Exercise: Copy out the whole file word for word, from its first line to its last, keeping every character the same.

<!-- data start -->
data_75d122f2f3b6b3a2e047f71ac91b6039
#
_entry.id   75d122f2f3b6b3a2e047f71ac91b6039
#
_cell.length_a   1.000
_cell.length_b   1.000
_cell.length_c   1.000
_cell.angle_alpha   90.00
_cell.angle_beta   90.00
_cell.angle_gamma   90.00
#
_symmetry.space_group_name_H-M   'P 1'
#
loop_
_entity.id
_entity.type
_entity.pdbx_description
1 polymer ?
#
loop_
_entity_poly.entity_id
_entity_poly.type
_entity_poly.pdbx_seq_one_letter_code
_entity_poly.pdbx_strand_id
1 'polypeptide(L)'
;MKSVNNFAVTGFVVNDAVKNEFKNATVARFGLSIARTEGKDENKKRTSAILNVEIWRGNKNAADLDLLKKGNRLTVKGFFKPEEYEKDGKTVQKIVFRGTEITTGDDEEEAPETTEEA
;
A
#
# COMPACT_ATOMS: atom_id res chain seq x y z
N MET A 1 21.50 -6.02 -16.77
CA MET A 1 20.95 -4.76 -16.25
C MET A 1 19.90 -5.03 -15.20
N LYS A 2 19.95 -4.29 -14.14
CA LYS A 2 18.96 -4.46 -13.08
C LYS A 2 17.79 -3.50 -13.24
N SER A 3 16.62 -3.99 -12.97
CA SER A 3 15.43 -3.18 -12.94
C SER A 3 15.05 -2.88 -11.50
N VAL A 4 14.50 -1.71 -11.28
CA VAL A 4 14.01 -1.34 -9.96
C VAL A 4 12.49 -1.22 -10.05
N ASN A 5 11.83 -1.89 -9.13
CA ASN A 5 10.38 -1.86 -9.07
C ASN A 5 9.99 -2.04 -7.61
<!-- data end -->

data_75d122f2f3b6b3a2e047f71ac91b6039
#
_entry.id   75d122f2f3b6b3a2e047f71ac91b6039
#
_cell.length_a   1.000
_cell.length_b   1.000
_cell.length_c   1.000
_cell.angle_alpha   90.00
_cell.angle_beta   90.00
_cell.angle_gamma   90.00
#
_symmetry.space_group_name_H-M   'P 1'
#
loop_
_entity.id
_entity.type
_entity.pdbx_description
1 polymer ?
#
loop_
_entity_poly.entity_id
_entity_poly.type
_entity_poly.pdbx_seq_one_letter_code
_entity_poly.pdbx_strand_id
1 'polypeptide(L)'
;MKSVNNFAVTGFVVNDAVKNEFKNATVARFGLSIARTEGKDENKKRTSAILNVEIWRGNKNAADLDLLKKGNRLTVKGFFKPEEYEKDGKTVQKIVFRGTEITTGDDEEEAPETTEEA
;
A
#
# COMPACT_ATOMS: atom_id res chain seq x y z
N MET A 1 21.50 -6.02 -16.77
CA MET A 1 20.95 -4.76 -16.25
C MET A 1 19.90 -5.03 -15.20
N LYS A 2 19.95 -4.29 -14.14
CA LYS A 2 18.96 -4.46 -13.08
C LYS A 2 17.79 -3.50 -13.24
N SER A 3 16.62 -3.99 -12.97
CA SER A 3 15.43 -3.18 -12.94
C SER A 3 15.05 -2.88 -11.50
N VAL A 4 14.50 -1.71 -11.28
CA VAL A 4 14.01 -1.34 -9.96
C VAL A 4 12.49 -1.22 -10.05
N ASN A 5 11.83 -1.89 -9.13
CA ASN A 5 10.38 -1.86 -9.07
C ASN A 5 9.99 -2.04 -7.61